Joe Moore: I don’t want to bog this interview down with all the details, but “CBS” and “RCS” share two out of 3 letters. Look into that what you want, I’m just saying…
But lets think small for now. We could start by getting some more likes on the Facebook page for the show. It’s at 33 “likes,” I say we can get it to 70!
Brendan Kennedy: How soon can you start? I’m trying to ditch this town.
Joe Moore: Available immediately. Thanks for your time.
The next ‘Guilty Pleasures’ is this Wednesday, February 6th at Philly Improv Theater @ The Shubin Theatre (407 Bainbridge Street). Show starts at 8:30PM. Tickets are $10 at the door, $8 online in advance.
It’s almost time for the 2013 WitOut Awards for Philadelphia Comedy! As we get closer to the show, we’ll be rolling out a series of posts to help you get more acquainted with this year’s nominees. Read all about ’em, and then be sure to get your tickets for the big event on January 13th at World Cafe Live!
The nominees for Best Regular Show are:
Camp Woods Plus
The Theme Show
Reasonable Discourse With Jerks
The Monthly Hour with James Hesky
This Wednesday will mark the Final Guilty Pleasures with host Brendan Kennedy. The show will feature performers Chip Chantry and (most of) Hate Speech Committee along with co-host Roger C. Snair. Brendan will also be revealing his successor as host. This Sunday, we continue our goodbyes with The Roast of Brendan Kennedy.
This Thursday L’etage (624 S. 6th St.) will host The Final Camp Woods Plus. The monthly show produced by the sketch group has been a showcase of brand new sketches every month and will culminate with a show featuring New York’s We’re Matt Weir and Philadelphia groups American Breakfast and Daring Daulton.
This Tuesday No. 2(#2)(Number 2) will debut at St. Stephen’s Green (1701 Green St.) The open mic will be hosted by Robert X and Chris O’Conner. Signups begin at 7:30 and the show starts at 8.
Comedian David Ray Agyekum was recently featured on MTVU’s College Quickies. You can watch his video online.
Bird Text released this teaser video for their upcoming sketch DUI Jesus. Watch it, and be on the lookout for the full sketch on December 12.
WitOut is now accepting submissions from performers and comedy fans for our Top Five of 2012 list series. We are encouraging anyone to write about their favorite moments, shows, performers, sketches, quotes, or anything at all to help us recap and remember the past year in Philadelphia comedy. You can pitch your Top Five of 2012 idea to email@example.com
If you have any Philly comedy news worth mentioning – send it our way with an email to firstname.lastname@example.org
Chip Chantry’s One Man Show (With Special Guests)
When Don Montry decided to end the run of his show Die Actor Die at The Khyber he handed the reigns over to the very capable Chip Chantry who continued the tradition of a Monday night variety show on stage at the Old City bar. When The Khyber decided to change their plans and eliminate live shows, Chip took his show to Philly Improv Theater, where it has flourished ever since. Mixing stand-up, sketch, improv, characters and games, Chip Chantry’s One Man Show (with Special Guests) is one of the places crowds get to see the best of all genres of Philadelphia comedy.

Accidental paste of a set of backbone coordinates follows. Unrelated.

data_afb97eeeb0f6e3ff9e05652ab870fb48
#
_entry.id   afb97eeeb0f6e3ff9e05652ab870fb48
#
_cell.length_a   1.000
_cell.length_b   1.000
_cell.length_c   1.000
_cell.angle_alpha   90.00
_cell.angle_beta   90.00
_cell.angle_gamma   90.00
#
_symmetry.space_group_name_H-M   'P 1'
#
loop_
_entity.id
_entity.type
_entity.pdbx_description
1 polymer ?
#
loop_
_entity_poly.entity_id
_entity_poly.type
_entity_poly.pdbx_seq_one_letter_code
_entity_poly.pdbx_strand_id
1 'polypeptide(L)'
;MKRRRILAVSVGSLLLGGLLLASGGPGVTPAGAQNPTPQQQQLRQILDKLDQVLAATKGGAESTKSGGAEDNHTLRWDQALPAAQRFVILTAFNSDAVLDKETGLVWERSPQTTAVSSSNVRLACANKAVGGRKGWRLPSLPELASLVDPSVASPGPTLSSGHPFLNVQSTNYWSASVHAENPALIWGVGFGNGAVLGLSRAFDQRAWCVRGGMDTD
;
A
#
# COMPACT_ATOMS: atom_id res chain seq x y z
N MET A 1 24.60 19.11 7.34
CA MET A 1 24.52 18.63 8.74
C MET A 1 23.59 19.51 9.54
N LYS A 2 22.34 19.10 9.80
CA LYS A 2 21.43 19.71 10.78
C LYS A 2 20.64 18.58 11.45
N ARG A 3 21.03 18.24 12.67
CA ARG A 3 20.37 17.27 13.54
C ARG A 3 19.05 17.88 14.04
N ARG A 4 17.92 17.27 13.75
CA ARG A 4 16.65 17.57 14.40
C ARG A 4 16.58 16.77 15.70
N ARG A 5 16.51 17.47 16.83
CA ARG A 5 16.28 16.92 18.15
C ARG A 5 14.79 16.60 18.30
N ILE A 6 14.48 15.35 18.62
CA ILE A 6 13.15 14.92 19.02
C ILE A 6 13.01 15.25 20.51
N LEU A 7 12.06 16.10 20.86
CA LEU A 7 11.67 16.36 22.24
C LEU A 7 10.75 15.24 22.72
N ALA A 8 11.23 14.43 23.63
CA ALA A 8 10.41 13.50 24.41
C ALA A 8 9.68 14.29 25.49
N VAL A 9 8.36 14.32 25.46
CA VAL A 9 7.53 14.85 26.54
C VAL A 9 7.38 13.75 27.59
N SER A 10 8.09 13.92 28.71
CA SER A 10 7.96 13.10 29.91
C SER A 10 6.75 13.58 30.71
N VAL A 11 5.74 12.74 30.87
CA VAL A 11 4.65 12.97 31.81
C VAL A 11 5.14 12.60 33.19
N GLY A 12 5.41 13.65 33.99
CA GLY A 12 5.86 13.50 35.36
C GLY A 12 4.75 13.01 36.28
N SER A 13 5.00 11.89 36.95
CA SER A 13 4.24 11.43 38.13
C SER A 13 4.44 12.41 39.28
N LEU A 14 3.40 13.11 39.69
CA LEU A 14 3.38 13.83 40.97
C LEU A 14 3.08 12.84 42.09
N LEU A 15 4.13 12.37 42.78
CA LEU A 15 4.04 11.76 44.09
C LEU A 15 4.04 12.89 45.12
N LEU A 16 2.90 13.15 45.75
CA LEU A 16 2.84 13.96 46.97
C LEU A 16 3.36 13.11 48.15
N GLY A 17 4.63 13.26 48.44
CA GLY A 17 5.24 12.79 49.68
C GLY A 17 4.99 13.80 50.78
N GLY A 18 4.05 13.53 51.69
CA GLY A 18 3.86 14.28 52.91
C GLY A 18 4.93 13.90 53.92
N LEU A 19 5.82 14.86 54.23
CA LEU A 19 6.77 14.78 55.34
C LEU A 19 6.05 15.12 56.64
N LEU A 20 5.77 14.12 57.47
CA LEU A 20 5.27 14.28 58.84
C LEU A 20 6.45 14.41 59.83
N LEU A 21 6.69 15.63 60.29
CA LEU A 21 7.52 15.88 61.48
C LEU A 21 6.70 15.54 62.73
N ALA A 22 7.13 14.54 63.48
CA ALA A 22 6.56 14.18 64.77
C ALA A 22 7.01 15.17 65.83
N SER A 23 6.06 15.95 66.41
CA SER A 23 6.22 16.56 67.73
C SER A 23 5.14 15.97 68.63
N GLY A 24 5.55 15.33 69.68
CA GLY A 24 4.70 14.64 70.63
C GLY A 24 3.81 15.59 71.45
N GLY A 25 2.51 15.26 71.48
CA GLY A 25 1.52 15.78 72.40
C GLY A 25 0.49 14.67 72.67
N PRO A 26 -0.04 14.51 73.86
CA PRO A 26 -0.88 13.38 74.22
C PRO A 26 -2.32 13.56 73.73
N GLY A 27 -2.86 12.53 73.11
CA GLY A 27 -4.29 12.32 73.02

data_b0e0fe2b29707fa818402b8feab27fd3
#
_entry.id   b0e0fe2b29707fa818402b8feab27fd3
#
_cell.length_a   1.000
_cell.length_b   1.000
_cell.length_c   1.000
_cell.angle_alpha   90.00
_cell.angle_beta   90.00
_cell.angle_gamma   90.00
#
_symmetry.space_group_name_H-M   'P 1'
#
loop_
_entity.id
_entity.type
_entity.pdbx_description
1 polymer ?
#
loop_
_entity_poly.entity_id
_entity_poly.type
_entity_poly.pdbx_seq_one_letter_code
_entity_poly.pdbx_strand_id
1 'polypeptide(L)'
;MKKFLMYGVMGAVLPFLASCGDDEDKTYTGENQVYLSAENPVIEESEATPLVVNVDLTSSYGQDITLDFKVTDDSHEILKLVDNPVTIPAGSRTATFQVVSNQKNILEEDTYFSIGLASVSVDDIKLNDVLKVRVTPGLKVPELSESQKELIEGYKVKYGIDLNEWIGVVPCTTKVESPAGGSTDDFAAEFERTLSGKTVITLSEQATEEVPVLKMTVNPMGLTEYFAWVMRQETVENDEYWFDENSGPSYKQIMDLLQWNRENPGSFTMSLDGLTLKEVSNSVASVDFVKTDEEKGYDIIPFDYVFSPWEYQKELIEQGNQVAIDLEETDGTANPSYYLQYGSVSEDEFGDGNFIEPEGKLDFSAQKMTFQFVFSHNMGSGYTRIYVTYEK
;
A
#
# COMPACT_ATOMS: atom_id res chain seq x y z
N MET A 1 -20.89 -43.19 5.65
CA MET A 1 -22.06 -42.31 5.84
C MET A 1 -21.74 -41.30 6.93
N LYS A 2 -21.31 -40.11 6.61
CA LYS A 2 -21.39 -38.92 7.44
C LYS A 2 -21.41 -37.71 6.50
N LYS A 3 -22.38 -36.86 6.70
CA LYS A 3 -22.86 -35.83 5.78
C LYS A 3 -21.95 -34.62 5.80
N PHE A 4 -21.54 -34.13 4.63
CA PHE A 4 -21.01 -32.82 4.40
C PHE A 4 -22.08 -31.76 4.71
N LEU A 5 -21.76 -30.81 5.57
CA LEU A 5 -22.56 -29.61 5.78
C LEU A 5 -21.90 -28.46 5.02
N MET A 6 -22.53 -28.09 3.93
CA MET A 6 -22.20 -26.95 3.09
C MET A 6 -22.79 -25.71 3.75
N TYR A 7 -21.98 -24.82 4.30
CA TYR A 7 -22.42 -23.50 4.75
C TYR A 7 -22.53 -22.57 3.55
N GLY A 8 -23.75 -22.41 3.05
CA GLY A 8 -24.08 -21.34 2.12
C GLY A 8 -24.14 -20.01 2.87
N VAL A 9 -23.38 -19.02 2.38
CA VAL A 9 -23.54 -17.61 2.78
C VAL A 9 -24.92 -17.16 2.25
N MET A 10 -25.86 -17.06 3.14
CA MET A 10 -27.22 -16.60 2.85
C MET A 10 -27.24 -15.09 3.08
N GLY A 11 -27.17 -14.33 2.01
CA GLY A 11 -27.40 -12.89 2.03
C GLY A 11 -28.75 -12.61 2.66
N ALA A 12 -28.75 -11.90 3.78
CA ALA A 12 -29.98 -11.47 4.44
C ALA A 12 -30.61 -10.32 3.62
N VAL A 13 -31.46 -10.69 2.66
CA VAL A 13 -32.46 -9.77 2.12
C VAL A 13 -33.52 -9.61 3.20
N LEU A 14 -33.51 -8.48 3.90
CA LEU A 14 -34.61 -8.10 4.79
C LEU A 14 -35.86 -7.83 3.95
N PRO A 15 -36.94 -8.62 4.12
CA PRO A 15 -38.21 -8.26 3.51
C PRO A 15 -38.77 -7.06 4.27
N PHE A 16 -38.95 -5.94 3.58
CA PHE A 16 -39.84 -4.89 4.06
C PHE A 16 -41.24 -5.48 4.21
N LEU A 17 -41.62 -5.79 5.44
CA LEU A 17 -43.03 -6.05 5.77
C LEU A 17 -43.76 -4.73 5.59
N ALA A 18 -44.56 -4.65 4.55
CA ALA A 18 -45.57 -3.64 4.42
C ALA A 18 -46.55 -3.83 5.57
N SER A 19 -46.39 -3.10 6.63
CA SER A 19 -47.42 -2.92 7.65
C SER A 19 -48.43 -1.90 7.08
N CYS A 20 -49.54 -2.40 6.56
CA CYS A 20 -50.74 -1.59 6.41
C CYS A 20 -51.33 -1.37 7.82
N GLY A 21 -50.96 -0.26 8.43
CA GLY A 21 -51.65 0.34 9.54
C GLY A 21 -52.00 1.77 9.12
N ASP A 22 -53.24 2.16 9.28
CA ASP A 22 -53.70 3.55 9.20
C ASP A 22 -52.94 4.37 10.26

The Gross Show
Alex Gross’ mock Trash Talk show has been grossing audiences out at Philly Improv Theater since its’ premiere earlier this year. A mix of characters, written bits, and improv, The Gross Show takes the best of the worst of human behavior and displays it for crowds ready and eager to laugh at how low down and dirty the minds of Philadelphia’s funniest people can get.
Part of PHIT’s appropriately named “found comedy night” Guilty Pleasures is a platform for host Brendan Kennedy to call people out for their bullshit on stage. Brendan loves to find the best examples of terrible writing and have some of Philly’s funniest people read the scripts for an audience with hilarious results. Brendan’s also found the perfect sidekick in Roger C. Snair – willing to rap on stage, write his own scripts for the show – and participate in reading of rewritten “classic” movie scenes, tailored just for him by Brendan.
The Ministry of Secret Jokes
Doogie Horner’s monthly Ministry of Secret Jokes has been one of the best nights of comedy Philadelphia has to offer for years. Doogie packs the show with not only great stand-up and sketch comedy but games, contests, and audience participation. The show is run like a meeting of a secret society, and Doogie often opens his shows by having the audience recite an oath that they will not reveal what they see to anyone. Judging by the packed in crowds upstairs at Fergie’s every month, many people have been breaking that oath.
The Theme Show
Rob Baniewicz hosts this monthly show with various acts all doing their take on one common theme. The successor to Gregg Gethard’s Bedtime Stories, The Theme Show is a great chance for audiences to see the variety that comes when different groups get the same general topic and are allowed to let their imaginations roam free. It’s always a treat to see how performers approach the theme and where they find humor in the topic of the month.